Jake Bugg: The Biography – book review
Jake Bugg: The Biography – David Nolan (John Blake Publishing)
Jake Bugg: The Biography is the first story to hit the shelves about the young “King of the Clifton Delta”, whose self-titled debut album reached number one in the UK Album Chart back in 2012.
From council estate hangouts to extensive international tours, Bugg has had a whirlwind of success. Journalist David Nolan delves deep to paint a complete picture of the life of this award winning talented musician, thus far.
David Nolan has been there, done that and, probably, got the t-shirt to match. Already familiar with his early biographies of rising stars, from Emeli Sande to Emma Watson, I expected Jake Bugg: The Biography to be a cracking read. That it very much is, but this particular story has given me more insight – and quite frankly, excitement – than any of his other previous works. The rise in popularity of Bugg’s music has created a city wide music explosion that hasn’t been – and probably won’t be – witnessed anywhere else for an age. The people of Nottingham are finally gaining their moment in the spotlight – something which they have craved for a very long time. Unaware of this even himself in the beginning, it is something Nolan has quickly understood and given worthy mention to throughout this piece of literature.
At the beginning of each chapter, Nolan adds a suggestive list of three songs to listen to to compliment the content of that particular section, a mini playlist if you will. As someone who prefers to sit in silence and concentrate when reading, I was a little skeptical at first and decided to listen through the songs before embarking on the new chapter. However, by the time chapter four (He Seems Really Cool, Let’s Get Him On) came around I had been well and truly converted. It’s little quirks like this that make Nolan’s books such an enjoyable read.
The inclusion of interviews, quotes and nods towards DJ’s and others avidly involved in Bugg’s rise to fame gives a real insight into not only his background but also Nottingham’s music scene. This proves that Nolan has done thorough and extensive research for the creation of this piece of work. The book follows Bugg’s musical path from the early days of taking inspiration from his parents and guitar-giving uncle to getting signed, landing a number one album and playing main stages at some of the world’s finest festivals.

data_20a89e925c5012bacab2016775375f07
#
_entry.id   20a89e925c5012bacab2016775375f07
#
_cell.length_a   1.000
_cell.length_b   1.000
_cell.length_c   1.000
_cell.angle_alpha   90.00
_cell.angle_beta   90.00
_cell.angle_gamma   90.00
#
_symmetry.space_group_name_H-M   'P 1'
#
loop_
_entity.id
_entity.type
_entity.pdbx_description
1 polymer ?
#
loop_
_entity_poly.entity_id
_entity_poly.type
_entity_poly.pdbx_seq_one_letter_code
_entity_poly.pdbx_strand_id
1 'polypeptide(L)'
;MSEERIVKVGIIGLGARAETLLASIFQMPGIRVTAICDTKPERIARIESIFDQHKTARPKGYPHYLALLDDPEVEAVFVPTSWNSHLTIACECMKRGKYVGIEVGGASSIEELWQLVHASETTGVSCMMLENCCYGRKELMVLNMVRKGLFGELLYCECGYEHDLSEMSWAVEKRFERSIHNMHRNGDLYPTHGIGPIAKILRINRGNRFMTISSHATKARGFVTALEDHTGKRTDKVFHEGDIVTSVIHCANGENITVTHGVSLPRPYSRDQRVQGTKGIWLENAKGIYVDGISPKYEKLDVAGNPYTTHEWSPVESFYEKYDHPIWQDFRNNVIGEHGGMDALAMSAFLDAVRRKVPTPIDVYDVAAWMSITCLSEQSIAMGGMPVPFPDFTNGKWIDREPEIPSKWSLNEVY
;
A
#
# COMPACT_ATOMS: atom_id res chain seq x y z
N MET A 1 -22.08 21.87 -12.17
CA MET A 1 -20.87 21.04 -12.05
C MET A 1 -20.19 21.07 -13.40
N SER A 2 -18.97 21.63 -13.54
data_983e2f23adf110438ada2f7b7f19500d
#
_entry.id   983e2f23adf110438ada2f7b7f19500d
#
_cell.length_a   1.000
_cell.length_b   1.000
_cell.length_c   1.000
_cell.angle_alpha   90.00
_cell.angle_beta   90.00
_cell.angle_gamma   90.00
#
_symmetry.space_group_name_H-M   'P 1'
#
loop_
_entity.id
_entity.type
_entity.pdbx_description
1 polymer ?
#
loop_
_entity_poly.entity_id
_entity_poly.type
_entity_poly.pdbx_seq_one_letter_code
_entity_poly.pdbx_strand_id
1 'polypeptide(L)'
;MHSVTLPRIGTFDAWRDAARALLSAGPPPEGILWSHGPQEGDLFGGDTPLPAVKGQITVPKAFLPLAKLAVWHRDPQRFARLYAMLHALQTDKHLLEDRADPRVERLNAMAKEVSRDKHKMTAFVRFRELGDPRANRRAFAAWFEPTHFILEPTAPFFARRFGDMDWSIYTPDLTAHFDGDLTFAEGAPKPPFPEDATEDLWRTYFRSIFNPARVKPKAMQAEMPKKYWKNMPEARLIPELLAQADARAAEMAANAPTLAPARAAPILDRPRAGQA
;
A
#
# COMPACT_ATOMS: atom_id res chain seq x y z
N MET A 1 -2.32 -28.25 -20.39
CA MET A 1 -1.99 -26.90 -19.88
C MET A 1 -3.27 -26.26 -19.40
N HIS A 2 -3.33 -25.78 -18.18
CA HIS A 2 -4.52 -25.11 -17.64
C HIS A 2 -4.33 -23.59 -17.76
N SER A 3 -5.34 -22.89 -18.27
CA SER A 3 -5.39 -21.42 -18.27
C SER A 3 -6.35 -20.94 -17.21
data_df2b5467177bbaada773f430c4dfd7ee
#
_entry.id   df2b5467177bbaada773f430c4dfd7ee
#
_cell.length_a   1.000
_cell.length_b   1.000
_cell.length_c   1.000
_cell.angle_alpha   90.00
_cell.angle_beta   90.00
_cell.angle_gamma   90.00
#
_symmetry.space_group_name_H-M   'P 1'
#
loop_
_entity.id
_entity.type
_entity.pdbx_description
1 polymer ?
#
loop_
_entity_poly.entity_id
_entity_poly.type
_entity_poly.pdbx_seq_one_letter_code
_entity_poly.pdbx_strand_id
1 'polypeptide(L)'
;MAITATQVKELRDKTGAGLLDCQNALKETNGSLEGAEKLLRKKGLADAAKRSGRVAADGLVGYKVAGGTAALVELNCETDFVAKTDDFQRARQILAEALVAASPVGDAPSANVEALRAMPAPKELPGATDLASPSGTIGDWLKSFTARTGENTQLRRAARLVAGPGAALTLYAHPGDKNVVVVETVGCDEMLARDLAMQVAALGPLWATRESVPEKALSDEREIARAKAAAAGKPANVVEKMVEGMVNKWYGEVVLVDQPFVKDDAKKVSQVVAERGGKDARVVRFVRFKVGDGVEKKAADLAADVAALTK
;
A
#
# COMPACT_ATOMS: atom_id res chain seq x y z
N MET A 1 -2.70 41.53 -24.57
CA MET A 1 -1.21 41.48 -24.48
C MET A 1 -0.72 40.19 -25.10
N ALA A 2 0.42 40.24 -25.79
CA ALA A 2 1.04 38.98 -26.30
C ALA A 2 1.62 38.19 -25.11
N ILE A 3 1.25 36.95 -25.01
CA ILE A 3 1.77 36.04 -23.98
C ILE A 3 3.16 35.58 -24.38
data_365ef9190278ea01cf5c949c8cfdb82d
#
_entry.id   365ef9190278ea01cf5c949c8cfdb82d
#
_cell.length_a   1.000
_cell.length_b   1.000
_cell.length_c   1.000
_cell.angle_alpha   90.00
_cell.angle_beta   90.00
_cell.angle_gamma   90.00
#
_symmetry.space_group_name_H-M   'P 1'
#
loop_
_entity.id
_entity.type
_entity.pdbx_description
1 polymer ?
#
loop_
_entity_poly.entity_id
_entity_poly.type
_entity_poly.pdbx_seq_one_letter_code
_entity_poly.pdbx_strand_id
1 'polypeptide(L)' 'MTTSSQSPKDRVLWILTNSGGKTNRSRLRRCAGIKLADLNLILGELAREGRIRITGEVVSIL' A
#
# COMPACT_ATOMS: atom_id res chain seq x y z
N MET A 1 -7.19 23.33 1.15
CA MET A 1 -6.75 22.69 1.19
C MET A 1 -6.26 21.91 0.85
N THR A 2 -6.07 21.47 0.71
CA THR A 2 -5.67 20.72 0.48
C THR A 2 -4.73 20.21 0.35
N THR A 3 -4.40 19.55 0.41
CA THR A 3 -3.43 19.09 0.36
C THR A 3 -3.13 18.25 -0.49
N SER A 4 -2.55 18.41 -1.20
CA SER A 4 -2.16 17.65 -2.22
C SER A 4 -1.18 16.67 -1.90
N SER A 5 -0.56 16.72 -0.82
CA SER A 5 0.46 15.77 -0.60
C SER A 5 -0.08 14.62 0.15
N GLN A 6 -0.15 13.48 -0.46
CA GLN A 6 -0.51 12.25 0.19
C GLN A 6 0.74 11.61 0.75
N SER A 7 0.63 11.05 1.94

Dropping out of college at sixteen to pursue his vocation in music, Bugg’s earlier gigs were not very encouraging to say the least, playing to only a handful of people in small local venues. Not giving up, he built up his momentum and eventually was playing more gigs in Nottingham than most other musicians at that time. The biography reveals just how hard Bugg worked to try and make any kind of name for himself and I must admit to now having a new found respect for him. He’s not just some kid who’s had everything handed to him on a plate – he matured and was quick to realise that if you want something badly enough you just have to go out there and get it.
Always keeping Nottingham at the heart of the story, Nolan explains how local newspapers and venues helped Bugg achieve recognition and get his career off the ground – with a helping hand from the BBC, of course. He notes the three main events that really gave Bugg that foot in the door to the music world, one of them being a short video made for the Entertainment Guide section of the Nottingham Post. Doors steadily began to open themselves for Bugg: recordings on BBC Introducing secured radio airtime, a new manager and a slot at Glastonbury Festival. All of these things ultimately lead to a record deal with Mercury.
The book as a whole proves to be an engaging and interesting read. Jake Bugg: The Biography has something that will appeal to everyone, whether you’re a fan of his, an aspiring artist or just a music fan in general.
Oh, and if this tale does inspire you to go and take a look around Nottingham’s newly established music scene, Nolan has even included a Nottingham Glossary in the final chapter. So you’ve no need to worry when someone asks you for a “croggy” …
All words by Alana Turk. More of Alana’s writing for Louder Than War can be found here.